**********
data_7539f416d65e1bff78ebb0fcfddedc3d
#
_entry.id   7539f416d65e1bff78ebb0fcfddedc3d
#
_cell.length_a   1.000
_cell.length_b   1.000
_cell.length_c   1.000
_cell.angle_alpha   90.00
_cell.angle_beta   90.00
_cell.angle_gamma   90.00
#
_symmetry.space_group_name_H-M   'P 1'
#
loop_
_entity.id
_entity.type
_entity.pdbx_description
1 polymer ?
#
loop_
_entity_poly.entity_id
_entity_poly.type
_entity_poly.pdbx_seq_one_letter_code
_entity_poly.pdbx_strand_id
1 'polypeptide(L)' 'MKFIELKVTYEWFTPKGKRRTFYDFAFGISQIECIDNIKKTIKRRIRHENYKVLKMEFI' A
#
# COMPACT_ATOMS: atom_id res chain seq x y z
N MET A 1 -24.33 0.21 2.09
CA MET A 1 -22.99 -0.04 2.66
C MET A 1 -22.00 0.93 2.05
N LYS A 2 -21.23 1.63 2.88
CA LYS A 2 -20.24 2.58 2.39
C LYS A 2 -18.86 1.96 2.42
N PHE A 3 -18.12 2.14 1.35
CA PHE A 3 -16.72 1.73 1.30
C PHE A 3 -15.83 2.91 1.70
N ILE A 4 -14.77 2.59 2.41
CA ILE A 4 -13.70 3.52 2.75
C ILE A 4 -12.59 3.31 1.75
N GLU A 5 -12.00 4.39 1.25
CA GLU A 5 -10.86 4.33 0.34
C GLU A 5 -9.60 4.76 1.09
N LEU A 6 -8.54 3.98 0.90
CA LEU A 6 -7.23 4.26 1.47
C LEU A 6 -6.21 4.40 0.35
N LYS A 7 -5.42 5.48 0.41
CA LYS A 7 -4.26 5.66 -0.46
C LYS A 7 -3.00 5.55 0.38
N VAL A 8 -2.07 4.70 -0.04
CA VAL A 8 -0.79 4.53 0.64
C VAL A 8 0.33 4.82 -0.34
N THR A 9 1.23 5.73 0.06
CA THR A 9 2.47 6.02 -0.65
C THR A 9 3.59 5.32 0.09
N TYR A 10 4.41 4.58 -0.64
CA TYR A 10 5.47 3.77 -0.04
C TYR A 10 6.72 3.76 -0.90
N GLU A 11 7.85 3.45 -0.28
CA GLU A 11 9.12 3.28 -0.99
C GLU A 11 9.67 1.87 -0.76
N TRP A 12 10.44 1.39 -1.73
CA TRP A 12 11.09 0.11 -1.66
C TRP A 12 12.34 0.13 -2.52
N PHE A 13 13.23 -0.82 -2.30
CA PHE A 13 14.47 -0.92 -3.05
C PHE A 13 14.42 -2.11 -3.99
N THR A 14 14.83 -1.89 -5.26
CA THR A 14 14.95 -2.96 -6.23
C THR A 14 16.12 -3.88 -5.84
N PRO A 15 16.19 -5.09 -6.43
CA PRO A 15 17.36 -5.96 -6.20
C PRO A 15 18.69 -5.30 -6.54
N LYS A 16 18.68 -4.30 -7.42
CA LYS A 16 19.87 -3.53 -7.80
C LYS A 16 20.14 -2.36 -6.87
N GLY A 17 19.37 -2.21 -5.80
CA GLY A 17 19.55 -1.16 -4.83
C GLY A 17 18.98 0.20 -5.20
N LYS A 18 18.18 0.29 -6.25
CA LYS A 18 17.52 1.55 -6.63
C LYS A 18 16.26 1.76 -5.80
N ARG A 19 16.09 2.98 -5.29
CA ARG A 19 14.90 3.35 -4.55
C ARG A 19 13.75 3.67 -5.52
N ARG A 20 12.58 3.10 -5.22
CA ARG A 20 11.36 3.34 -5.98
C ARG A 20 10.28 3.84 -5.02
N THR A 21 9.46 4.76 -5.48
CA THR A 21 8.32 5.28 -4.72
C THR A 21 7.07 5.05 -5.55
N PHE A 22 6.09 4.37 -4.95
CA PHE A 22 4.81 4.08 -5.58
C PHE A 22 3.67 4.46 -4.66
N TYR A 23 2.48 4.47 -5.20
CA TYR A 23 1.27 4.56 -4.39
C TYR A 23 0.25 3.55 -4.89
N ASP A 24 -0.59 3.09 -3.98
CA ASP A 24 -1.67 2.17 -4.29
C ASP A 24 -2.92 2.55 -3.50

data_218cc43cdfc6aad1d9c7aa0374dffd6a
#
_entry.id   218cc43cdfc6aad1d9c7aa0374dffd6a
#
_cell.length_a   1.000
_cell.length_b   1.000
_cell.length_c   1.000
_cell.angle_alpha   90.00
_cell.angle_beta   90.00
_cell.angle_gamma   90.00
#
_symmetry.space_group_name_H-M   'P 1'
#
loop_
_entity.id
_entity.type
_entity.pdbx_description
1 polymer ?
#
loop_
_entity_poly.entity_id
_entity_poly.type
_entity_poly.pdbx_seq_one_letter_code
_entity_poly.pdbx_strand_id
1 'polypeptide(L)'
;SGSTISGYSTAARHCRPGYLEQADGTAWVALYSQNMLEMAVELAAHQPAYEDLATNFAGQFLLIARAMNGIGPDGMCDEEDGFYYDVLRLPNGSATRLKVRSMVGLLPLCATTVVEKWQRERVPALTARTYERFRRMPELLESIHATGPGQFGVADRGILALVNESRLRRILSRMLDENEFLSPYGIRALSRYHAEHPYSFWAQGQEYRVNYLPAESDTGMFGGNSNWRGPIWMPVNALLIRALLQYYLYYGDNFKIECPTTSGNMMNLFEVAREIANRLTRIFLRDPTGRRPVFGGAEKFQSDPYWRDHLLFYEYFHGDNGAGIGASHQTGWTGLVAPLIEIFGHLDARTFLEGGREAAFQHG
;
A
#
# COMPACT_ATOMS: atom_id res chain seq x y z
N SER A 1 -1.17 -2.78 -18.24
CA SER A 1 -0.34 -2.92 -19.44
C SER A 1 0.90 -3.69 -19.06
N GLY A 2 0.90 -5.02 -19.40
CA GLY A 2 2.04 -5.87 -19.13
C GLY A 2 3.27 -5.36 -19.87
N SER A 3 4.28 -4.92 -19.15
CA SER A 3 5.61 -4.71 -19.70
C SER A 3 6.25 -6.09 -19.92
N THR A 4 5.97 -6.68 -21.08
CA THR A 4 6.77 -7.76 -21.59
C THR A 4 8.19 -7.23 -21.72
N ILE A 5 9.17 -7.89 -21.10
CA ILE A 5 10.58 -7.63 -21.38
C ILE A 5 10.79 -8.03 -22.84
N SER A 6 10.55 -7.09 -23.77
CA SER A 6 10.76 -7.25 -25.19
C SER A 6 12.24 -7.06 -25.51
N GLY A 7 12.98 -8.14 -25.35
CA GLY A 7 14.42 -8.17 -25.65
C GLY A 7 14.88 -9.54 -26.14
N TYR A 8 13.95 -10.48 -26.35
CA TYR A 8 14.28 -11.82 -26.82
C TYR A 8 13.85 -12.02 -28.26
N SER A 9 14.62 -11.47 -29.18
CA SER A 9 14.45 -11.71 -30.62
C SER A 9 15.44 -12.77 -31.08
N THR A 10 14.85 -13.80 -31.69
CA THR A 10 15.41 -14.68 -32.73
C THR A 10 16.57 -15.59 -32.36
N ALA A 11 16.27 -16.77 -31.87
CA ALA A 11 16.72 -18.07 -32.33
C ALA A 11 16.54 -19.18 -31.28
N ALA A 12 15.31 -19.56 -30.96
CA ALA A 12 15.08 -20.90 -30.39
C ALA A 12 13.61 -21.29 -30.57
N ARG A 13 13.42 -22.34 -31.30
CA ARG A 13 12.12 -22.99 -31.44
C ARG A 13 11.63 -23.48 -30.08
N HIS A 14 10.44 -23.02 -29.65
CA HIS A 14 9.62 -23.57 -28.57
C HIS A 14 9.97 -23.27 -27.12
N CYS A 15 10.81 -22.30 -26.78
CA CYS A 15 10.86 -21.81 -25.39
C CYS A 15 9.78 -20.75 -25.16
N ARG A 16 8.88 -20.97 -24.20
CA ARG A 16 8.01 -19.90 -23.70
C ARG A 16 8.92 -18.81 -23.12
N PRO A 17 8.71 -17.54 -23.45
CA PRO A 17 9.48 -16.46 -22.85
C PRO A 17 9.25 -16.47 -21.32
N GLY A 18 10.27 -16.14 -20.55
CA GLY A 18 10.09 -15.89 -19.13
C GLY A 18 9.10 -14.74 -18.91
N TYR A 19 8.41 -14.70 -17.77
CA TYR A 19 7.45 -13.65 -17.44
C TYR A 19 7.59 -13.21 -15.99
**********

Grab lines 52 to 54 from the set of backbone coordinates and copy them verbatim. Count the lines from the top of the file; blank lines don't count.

N THR A 9 1.23 5.73 0.06
CA THR A 9 2.47 6.02 -0.65
C THR A 9 3.59 5.32 0.09